You may think there is a problem with the regulator, when in fact the tank is the culprit. Listen for gurgling or humming sounds coming from the regulator. If you hear this you may have a tank that is overfilled. A tank that is too full can actually limit the flow to the burner. You can't drain propane out of a tank that is too full.Welcome to The Camping Nerd! The RV propane regulator is going to be near your propane tank or tanks. The regulator needs to be next to the propane tanks because the first stage of the regulator needs to control the pressure right out of the tank itself in order to properly work.

For more information on how RV propane regulators work check out this post here. The stove is a great way to troubleshoot your RV propane regulator and a lot of these signs can be seen from a burner.

I recently had to change out a bad propane regulator on my travel trailer. And during the process, I learned a lot about regulators and how they function. If you need to change out your RV propane regulator check out this post for information on how to install the new one and what you will need. The flame on any of your propane appliances should be a strong blue. The flames should be blue and almost level with the burner. If they are blue but making a roaring sound and very tall then you have too much pressure.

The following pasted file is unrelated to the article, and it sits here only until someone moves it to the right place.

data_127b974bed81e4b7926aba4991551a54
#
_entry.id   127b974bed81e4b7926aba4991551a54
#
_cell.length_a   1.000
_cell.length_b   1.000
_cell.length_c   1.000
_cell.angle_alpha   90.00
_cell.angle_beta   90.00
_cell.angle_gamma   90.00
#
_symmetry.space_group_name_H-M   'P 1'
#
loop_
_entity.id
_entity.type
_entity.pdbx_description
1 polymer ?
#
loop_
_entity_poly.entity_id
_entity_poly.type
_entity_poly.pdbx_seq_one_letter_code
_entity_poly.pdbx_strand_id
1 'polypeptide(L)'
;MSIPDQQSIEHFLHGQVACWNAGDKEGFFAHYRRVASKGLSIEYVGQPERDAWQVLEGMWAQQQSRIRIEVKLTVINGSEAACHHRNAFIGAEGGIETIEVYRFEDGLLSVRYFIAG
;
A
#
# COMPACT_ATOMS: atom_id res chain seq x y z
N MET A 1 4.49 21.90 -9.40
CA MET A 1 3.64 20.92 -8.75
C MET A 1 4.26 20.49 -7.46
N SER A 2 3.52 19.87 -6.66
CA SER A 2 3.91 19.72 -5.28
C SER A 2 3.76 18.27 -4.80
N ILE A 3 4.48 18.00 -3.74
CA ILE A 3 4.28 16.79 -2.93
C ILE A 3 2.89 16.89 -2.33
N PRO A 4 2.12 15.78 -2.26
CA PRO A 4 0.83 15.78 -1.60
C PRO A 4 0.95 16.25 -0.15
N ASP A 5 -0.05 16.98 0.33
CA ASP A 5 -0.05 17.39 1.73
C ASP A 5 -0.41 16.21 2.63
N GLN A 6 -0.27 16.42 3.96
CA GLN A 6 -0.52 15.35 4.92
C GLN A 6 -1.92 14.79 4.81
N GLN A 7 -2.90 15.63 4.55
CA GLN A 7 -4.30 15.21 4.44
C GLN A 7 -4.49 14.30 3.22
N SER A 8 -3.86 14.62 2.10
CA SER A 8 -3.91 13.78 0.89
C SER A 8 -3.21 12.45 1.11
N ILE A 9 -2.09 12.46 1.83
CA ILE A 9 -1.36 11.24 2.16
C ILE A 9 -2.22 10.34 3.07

If you hear popping noises when you turn off the flames on your RV stoves burner then your propane regulator may be having issues. This was an issue I was having. All of the burners were popping when I turned them off. After replacing the regulator the popping issue was solved. Popping noises can also be a sign of a damaged burner. It may be dirty or askew. If you are starting to notice dark black marks forming around your water heater or even in your RV kitchen by the stove you either have something in the burner that is causing soot or you have a weak flame that is not burning cleanly.

You can adjust the flame strength on a water heater and that may be an easy solution to the problem. But if the heavy soot continues you may have a bad RV propane regulator.You turn the dial on the thermostat, expecting a rush of warm air, but then nothing is happening.

What are you going to do? Once the pilot light is lit, the furnace is controlled by the flow of gas alone. As long the RVs batteries are suitably charged and you have a supply of gas, then you can operate the furnace with no issues. Air Return : The air return is a vent on the inside of the RV that sucks in air to circulate through the heat exchanger and out through the ducts.

This is not to be confused with the air used for combustion, there is a seperate intake for this.

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Blower Motor : The blower motor drives a couple of fans that circulate air through the furnace. One fan brings air in through the Air Return, the other fan brings in air from outside into the combustion chamber and out through the exhaust.